Who was David Hume? David Hume (1711-1776) was one of three famous British empiricists. The other two were Locke and Berkeley. Hume alone took empiricism to its logical outcome in skepticism. He wrote A Treatise of Human Nature (1740) and Dialogues (1779). Critical of revealed religion, he was notably tolerant of philosophy. His remedy for religious zealots was to oppose “one species of superstition to another, set them a-quarreling; while we ourselves, during their fury and contention, happily make our escape into the calm, though obscure, regions of philosophy.” He was not averse, however, to hearing a good sermon. In fact, he often went to the church of a staunch orthodox preacher near his home. One time Hume was challenged about saying one thing and doing another. “I don’t believe all he says,” Hume replied, “but he does, and once a week I like to hear a man who believes what he says.”
Historical context. The Enlightenment rose in full bloom during the early 1700s. Man’s trust in the power of reason was at an all-time high. David Hume’s Treatise of Human Nature appeared in the midst of this euphoria.. In it he argued that no one can gain any true knowledge from either their reason or senses. His skepticism seemed to make sense given his humanistic start point. Hume was received with great fanfare during a trip to Paris. But his straying from the prevailing “orthodoxy” was too much for most of his fellows. The key exception was Immanuel Kant Even so, most philosophers since Kant have been empiricists. Empiricism is the idea that knowledge is based on our senses and experiment rather than on theory.
Summary of Hume’s teaching. Epistemology deals with the question of how we know and confirm what we know. Hume made a series of observations and conclusions about the nature of reality. This led him step by step to skepticism. He came to deny that man can know anything. In the first place he noted “that all the perceptions of the mind resolve themselves into…impressions and ideas.” Any object seems to get smaller as we move away from it. So, what we are “seeing” must be only an image in the mind. It cannot be an actual object outside the mind. Plus, each of our perceptions is discrete. That means they are distinct and separate. They appear one after the other in the mind as if on a stage. But try as we may, we cannot grasp the nature of that stage or “mind.” Thus, neither material nor immaterial (spiritual) substances exist as objects in the world. They exist only as images in the mind.
Moreover, it is against logic to make probabilistic statements about the future based on the past. This is because probability assumes nature is uniform. But Hume has shown above that it is not. Thus, we must throw out both a priori reasoning (deduction) and a posteriori reasoning (induction). Both defy logic because there is nothing to connect our mental sensations.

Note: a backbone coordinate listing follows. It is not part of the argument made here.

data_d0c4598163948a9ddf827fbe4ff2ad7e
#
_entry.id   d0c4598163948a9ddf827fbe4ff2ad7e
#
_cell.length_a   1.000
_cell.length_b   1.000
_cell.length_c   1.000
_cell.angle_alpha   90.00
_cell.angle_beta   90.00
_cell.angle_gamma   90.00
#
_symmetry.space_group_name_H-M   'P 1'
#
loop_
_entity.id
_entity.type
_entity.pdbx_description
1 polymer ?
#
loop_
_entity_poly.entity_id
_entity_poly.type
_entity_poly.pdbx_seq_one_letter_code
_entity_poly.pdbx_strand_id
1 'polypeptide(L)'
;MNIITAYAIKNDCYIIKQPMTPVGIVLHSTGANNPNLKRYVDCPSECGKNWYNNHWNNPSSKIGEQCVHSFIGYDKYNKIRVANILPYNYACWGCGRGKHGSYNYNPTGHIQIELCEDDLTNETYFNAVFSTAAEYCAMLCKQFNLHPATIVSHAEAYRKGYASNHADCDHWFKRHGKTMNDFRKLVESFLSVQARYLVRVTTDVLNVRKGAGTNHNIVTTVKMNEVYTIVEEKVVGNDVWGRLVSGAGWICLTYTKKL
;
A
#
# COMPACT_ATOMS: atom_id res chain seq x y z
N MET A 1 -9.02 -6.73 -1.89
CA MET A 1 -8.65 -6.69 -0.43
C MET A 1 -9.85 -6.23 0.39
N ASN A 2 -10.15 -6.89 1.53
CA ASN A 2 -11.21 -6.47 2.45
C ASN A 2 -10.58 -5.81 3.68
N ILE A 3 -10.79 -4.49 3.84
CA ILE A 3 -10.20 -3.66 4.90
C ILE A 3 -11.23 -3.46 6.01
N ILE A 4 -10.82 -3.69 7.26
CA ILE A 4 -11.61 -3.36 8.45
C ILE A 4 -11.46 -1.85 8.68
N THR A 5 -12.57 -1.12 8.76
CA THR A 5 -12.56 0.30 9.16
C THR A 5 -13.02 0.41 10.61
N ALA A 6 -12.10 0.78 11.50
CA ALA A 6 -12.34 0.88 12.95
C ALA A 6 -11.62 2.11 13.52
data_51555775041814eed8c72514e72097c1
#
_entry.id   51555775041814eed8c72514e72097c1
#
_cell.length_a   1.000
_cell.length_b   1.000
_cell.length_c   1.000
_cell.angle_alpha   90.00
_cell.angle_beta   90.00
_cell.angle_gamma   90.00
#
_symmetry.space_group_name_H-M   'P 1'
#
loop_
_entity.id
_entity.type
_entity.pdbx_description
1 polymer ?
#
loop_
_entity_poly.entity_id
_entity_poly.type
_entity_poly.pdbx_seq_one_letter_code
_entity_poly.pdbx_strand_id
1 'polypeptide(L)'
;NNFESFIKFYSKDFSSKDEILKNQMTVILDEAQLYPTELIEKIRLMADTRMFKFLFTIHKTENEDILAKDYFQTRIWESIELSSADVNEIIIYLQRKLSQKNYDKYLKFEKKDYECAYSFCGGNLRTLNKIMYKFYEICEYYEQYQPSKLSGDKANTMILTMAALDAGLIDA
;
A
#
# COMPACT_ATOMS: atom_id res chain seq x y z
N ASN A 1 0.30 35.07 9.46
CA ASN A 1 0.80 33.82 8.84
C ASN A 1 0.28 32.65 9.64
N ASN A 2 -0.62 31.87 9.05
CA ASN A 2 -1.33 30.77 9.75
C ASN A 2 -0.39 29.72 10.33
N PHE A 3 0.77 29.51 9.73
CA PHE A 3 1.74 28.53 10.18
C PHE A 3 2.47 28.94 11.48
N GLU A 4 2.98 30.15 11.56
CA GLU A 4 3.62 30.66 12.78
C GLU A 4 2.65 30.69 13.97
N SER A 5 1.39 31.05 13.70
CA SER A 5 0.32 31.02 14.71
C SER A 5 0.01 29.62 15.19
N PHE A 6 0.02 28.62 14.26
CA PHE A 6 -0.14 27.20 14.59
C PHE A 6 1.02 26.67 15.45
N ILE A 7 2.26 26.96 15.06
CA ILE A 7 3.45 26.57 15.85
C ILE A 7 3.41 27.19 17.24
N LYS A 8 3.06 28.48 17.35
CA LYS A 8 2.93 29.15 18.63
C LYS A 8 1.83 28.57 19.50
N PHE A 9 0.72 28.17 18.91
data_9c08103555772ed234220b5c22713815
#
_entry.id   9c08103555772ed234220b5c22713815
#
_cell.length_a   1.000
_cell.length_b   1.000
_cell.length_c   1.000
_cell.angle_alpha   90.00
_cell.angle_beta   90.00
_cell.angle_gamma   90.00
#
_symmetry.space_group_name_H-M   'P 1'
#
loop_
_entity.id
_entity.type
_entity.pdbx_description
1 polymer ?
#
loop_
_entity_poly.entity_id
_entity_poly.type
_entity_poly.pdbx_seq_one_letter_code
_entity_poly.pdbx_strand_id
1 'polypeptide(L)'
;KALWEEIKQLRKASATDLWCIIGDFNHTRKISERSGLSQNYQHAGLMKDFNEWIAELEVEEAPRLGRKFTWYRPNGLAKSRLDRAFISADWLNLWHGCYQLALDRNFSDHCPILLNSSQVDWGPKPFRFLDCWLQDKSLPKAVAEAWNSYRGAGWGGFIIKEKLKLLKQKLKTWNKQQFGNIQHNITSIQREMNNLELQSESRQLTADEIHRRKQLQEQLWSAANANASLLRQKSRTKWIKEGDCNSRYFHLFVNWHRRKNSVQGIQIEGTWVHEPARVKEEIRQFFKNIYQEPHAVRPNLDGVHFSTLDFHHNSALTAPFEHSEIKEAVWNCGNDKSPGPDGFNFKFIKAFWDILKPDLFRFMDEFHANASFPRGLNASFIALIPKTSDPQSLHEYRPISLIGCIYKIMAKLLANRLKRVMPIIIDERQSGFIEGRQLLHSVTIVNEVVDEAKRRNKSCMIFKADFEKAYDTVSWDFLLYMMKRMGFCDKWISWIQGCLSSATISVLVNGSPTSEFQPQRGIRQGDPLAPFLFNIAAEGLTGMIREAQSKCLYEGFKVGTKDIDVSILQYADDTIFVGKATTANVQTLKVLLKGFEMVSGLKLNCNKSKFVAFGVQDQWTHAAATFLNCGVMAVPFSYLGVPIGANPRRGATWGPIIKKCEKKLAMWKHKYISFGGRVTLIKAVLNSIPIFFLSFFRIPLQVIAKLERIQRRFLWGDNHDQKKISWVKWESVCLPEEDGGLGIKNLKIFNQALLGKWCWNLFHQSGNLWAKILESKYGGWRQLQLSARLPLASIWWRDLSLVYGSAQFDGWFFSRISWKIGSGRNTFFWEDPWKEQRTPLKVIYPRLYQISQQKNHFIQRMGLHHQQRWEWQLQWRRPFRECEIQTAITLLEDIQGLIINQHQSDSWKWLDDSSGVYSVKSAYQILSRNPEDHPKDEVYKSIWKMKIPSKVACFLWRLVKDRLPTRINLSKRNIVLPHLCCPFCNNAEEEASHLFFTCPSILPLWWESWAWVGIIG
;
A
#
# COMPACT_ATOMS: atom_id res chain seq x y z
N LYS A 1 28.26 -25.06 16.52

Implications for subsequent history. Hume traced empiricism to its grim conclusion. Grim that is for the system of unbelief. If we fail to start with the Bible’s view of the world, logic will drive us to despair. Scientific knowledge is shown to be contrary to logic by Hume. Philosophy also becomes a matter of personal taste. The idea of chance negates probability theory. Immanuel Kant, tried to rescue man from Hume’s skepticism. He came up with an amazing theory of philosophic realism in which the mind is the creator of all reality. The after shock of Kant on almost all academic subjects has been profound.
Biblical analysis. Cornelius Van Til, taught that the proof of Christianity lies in a transcendental argument. That is, the proof of Christianity lies in the impossibility of the contrary. In the end, all systems of unbelief reduce to absurdity. David Hume has ably shown this to be the case. Apart from the biblical worldview we cannot reason by laws of logic. We cannot derive truth using the scientific method. We cannot arrive at moral absolutes. These things make sense only within the context of the Bible worldview. At the heart of that lies an unbending revelation from God about the nature of what is real. “In the beginning was the Word, and the Word was with God, and the Word was God” (John 1:1). The uniformity we see in nature cannot exist apart from Christ holding it all together. “And He is before all things and by Him all things consist” (Col. 1:17).
Corrective or Prescriptive Actions: The work of David Hume may be put to good use in defense of the faith. Hume has done half of our work by showing that all non-believing thought forms tied to cause and effect defy logic. To “answer a fool according to his folly” (Pr 26:5) we only have to point to Hume’s argument. He proved that in the non-believing system cause and effect cannot exist. Therefore all inductively derived, “scientific” truth is unfounded.